|1: Music Education as a Powerful Stimulus for Brain Plasticity|
Full professor at the Institute for Music Physiology and Musicians' Medicine University for Music and Drama, Hanover, Germany
There is general agreement that music is an important value "in itself", providing joy, feeling for aesthetic values and a unique means to explore and to express emotions. During the last decade, however, music educators have become increasingly interested in understanding "secondary" effects of music education, especially on brain activation patterns and brain networks. Evidence from neurobiological research, demonstrating that music education causes remarkable central nervous adaptations has fueled this interest. In short, music making turns out to be the behavior, which probably most effectively induces short- and long-term brain plasticity.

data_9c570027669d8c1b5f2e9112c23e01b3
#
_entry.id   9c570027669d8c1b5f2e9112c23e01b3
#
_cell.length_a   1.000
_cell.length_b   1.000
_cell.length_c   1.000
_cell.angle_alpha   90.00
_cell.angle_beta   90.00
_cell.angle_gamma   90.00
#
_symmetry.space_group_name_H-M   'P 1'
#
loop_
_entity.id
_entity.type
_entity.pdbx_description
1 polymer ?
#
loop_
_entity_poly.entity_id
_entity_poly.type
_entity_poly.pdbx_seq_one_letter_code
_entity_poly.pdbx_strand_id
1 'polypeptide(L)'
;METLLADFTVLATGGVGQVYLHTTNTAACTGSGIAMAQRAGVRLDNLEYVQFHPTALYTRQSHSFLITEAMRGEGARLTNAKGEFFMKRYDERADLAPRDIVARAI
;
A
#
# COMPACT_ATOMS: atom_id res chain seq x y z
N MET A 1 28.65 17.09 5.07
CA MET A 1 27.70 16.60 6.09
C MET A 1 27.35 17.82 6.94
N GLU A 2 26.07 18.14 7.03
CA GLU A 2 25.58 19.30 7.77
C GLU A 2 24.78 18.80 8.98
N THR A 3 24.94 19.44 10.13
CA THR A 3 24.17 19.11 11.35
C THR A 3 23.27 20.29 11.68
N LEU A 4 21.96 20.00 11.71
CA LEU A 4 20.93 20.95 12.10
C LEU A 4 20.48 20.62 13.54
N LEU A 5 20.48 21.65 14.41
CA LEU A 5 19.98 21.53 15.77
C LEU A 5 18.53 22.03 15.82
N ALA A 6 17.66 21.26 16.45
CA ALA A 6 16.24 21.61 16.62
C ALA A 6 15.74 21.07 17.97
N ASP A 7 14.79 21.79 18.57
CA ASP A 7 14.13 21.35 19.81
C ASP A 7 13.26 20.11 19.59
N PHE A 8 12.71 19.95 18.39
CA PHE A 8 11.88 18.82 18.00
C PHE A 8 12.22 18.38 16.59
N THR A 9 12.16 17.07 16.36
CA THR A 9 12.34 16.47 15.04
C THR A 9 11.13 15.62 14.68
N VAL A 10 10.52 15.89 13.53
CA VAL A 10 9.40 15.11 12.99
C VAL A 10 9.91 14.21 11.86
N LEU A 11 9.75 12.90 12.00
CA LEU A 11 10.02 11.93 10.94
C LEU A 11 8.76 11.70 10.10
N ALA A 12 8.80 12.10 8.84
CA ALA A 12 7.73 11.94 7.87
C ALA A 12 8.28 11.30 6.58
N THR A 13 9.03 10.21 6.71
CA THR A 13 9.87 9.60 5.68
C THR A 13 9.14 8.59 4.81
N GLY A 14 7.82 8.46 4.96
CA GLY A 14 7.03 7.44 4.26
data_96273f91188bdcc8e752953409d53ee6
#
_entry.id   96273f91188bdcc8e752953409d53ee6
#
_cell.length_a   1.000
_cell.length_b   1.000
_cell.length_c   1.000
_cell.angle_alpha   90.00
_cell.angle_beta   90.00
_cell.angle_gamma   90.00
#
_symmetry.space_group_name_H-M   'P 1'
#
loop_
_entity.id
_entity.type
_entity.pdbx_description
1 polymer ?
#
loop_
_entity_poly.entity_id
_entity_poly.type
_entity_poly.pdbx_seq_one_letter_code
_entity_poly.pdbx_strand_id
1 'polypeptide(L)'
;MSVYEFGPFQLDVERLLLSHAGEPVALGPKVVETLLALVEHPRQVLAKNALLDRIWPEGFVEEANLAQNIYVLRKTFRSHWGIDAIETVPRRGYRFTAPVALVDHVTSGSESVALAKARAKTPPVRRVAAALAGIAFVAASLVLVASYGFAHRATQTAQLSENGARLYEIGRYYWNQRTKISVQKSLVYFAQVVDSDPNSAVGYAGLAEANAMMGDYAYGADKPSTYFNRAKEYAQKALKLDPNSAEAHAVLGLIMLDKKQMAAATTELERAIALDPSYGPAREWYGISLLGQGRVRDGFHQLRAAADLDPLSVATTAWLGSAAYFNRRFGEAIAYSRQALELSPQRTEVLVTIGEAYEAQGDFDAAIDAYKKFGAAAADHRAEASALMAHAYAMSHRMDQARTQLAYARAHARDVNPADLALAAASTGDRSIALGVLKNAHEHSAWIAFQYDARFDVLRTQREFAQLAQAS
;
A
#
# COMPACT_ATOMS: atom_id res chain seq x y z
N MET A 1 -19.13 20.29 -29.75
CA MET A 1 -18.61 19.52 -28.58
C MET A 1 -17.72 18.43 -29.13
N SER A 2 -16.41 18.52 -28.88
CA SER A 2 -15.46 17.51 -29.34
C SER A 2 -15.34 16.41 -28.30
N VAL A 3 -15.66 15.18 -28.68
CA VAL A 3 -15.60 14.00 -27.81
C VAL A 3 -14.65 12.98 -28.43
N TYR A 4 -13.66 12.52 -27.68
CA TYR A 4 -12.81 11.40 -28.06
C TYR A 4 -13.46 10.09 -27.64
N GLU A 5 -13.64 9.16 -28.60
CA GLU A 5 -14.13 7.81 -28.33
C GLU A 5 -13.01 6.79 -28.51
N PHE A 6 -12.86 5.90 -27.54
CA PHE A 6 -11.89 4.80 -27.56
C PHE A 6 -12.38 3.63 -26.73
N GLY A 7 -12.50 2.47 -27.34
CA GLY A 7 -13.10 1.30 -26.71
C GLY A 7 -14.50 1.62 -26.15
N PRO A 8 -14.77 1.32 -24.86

Neural plasticity permits the adaptation of the brain to environmental factors that cannot be anticipated by genetic programming. The neural and behavioral changes attributed to plasticity have been observed on different time scales, ranging from several minutes to the whole life-time of the individual. Very different processes are likely to support plastic changes at the extremes of this time-line. Accordingly, experience-driven neuroplasticity has been explained by both the improvement and de novo growth of new dendrites, synapses, and neurons and the disinhibition or inhibition of pre-existing lateral connections between neurons by sensory input. The former mechanism entails structural changes at the microscopic and macroscopic level, whereas the latter can be achieved by strengthening or inhibiting pre-existing synaptic connections in the spirit of Hebbian learning. Sometimes even more rapid changes of brain responses occurring in the order of milliseconds have been discussed under the heading of neural plasticity. These are likely due to attentional modulation of neural circuits, however, and should be distinguished from true plastic changes.